Little did I know that soon after another job would come my way and from a Facebook post from a girl that was in my sorority in college. It said "My friend is looking for people who can write authoritatively about another language (preferably Spanish, French, Italian, or German)." Even though I hadn't spoken to this girl in years I was always up for a new job opportunity so I sent her a message, but she never responded and I completely forgot about it until she messaged me back a month later (and one week after I'd gotten the social media manager job) because she'd accidentally missed the message.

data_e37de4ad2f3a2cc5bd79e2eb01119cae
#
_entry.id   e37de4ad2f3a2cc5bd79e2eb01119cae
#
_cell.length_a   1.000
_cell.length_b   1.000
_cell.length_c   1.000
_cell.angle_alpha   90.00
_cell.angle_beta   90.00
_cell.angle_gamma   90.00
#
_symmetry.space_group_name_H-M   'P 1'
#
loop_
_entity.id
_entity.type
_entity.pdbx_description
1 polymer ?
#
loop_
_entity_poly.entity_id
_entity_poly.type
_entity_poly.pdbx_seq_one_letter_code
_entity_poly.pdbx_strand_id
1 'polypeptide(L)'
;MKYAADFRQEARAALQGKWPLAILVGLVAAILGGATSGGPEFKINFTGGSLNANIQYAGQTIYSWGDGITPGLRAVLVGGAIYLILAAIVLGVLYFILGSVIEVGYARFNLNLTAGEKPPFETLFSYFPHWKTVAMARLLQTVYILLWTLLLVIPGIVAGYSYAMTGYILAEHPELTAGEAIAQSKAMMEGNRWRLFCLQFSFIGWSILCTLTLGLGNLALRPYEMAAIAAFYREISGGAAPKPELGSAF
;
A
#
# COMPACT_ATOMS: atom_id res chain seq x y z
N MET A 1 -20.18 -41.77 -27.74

Before I knew it I was talking to her friend and the creative director at the company she worked at (which turned out to be Rosetta Stone) and I was suddenly a paid blogger and graphic designer.
So how did I, a language and literature major, whose only professional work experience was babysitting, waitressing, assistant teaching, and a little bit of freelance work, get a job as social media manager, blogger, and graphic designer besides some luck? First, remember that everybody had their first job at some point which means everybody has to start with no real experience. The trick is magically turning those empty spaces on your resume that scream "I've been a nanny for three consecutive summers" into "please hire me."
So here is my advice on how to do that:
1. Try to find a job that relates to your passions